Theses and Dissertations

Issuing Body

Mississippi State University


Evans, Kristine O.

Committee Member

Linhoss, Anna C.

Committee Member

Evans, Kristine O.

Committee Member

Linhoss, Anna C.

Committee Member

Correa, Sandra B.; Street, Garrett M.

Date of Degree


Original embargo terms

Complete embargo for 1 year

Document Type

Dissertation - Open Access


Forest Resources

Degree Name

Doctor of Philosophy


College of Forest Resources


Department of Wildlife, Fisheries and Aquaculture


The Gulf Coast Region (GCR) of the United States holds immense ecological and cultural value. However, constant environmental changes, from sea-level rise and hurricanes to the Deepwater Horizon oil spill in 2010, threaten many of the values that define the region. Additionally, recent financial settlements from civil and criminal penalties of the Deepwater Horizon oil spill have created an unprecedented opportunity to fund conservation throughout the region. With such a large area of interest (over 700,000 km2) and so many conservation priorities throughout the GCR, there is a great need to strategize which lands are most efficacious for conservation to optimize the protection of ecological and socioeconomic values. Given the importance of ecologically sound data to informing conservation planning, I directed my dissertation to develop gulf-wide datasets to be used in a geospatial tool to support land conservation actions in the GCR. My dissertation addresses three fundamental objectives: 1) assessing how landscapes are associated with estuarine biotic health; 2) mapping hydrologic response to changes in land-use; and, 3) creating indices of land conservation value with regards to modeled associations (from objective 1) with estuarine biotic health. For objective 1, I constructed three hierarchical models across 33 GCR estuaries and their associated watersheds. I estimated the expected number of fish and shrimp species observed in a trawl sample based on temperature, salinity, and runoff volume per catchment area across six different land-use/land-cover (LULC) classes. These models can provide a quantitative basis for assigning offsite values to lands for conservation potential within the GCR. For objective 2, I assessed associations of different LULC classes with hydrologic changes, measured by peak flow (cfs), from 1996-2016 within each GCR watershed, which can be valuable to conservation planning that seeks to focus on preserving or restoring more typical flow regimes. For my 3rd objective, I developed an index of conservation value which incorporates relationships among LULC, hydrologic connectivity, and estuarine biotic health for lands within the GCR. These elements will help address lesser understood land conservation needs in the GCR to better enable conservation planners to protect the values of this region in the face of inevitable change.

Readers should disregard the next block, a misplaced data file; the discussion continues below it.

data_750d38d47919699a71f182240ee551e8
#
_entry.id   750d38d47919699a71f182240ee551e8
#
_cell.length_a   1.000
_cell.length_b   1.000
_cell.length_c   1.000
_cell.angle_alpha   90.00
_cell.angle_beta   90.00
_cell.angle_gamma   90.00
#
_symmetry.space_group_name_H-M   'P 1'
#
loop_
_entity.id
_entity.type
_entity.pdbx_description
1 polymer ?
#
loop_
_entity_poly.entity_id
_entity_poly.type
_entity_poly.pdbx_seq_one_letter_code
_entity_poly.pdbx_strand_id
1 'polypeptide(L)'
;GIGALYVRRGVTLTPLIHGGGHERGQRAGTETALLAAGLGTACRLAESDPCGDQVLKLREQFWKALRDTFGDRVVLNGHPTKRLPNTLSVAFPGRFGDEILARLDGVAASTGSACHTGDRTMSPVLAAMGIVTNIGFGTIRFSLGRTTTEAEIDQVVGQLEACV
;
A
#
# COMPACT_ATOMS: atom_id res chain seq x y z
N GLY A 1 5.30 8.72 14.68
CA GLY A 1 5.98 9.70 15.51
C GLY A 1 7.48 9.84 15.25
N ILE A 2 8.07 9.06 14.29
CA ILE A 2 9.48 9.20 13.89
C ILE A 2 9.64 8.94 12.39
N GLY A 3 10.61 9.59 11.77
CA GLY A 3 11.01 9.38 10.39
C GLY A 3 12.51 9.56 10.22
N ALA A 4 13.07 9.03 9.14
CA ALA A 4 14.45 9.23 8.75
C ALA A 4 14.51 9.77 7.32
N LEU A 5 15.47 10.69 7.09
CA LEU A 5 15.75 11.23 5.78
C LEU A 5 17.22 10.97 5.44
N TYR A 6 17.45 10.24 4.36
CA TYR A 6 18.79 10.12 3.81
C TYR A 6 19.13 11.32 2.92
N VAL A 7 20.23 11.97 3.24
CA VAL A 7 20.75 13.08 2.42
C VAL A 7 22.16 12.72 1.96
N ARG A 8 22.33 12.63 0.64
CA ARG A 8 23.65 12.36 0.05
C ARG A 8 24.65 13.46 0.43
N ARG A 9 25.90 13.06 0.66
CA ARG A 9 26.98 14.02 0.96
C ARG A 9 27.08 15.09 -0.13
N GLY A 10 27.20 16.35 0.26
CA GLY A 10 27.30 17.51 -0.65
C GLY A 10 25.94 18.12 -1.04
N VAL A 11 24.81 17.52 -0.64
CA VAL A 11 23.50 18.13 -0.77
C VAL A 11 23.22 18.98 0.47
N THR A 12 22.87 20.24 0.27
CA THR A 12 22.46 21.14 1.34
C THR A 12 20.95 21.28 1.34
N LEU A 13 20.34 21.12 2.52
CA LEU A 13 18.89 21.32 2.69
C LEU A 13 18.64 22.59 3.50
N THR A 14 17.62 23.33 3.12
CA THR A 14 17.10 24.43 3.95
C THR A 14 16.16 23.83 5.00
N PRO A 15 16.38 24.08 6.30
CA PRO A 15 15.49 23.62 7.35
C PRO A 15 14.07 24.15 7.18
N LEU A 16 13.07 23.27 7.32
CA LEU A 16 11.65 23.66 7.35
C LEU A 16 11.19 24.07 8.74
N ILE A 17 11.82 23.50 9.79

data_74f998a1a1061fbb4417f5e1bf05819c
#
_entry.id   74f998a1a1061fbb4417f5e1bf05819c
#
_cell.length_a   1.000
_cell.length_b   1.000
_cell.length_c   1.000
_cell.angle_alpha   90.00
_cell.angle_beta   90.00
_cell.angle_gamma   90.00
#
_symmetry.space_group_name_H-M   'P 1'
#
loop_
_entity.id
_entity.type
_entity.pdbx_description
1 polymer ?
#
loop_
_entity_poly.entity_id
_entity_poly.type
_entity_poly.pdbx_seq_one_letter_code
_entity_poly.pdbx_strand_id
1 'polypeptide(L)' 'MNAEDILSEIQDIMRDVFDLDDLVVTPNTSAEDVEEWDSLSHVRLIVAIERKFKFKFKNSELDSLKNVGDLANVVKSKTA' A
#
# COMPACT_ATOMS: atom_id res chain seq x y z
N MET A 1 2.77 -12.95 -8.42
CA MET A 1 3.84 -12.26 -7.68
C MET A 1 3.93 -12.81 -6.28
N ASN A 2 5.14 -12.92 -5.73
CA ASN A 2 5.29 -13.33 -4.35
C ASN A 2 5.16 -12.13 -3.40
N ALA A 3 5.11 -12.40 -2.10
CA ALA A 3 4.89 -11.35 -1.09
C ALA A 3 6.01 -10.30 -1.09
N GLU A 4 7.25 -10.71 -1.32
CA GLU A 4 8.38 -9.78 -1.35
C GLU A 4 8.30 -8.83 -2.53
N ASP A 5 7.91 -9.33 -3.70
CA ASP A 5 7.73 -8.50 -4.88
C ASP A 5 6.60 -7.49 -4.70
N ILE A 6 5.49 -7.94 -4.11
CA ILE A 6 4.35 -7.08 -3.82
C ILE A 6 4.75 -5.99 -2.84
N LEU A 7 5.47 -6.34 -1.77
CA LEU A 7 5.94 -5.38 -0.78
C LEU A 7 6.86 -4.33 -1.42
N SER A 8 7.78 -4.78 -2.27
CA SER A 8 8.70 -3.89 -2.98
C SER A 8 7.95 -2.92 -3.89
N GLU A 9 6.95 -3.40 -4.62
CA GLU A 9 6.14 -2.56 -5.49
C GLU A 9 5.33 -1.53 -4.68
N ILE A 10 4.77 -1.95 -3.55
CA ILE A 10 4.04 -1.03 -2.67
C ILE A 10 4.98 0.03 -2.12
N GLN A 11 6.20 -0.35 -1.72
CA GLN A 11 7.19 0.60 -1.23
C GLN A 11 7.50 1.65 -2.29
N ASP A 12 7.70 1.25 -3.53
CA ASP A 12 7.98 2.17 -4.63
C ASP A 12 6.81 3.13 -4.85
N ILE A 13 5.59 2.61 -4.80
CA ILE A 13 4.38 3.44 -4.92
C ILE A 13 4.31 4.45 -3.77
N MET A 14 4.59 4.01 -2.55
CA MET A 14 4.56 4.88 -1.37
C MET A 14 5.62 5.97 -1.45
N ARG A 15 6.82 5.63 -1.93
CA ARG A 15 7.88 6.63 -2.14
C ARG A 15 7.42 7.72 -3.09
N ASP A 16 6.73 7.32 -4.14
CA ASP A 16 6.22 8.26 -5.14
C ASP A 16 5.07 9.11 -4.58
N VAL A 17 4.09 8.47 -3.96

U.S. Fish and Wildlife Service

Available for download on Monday, May 16, 2022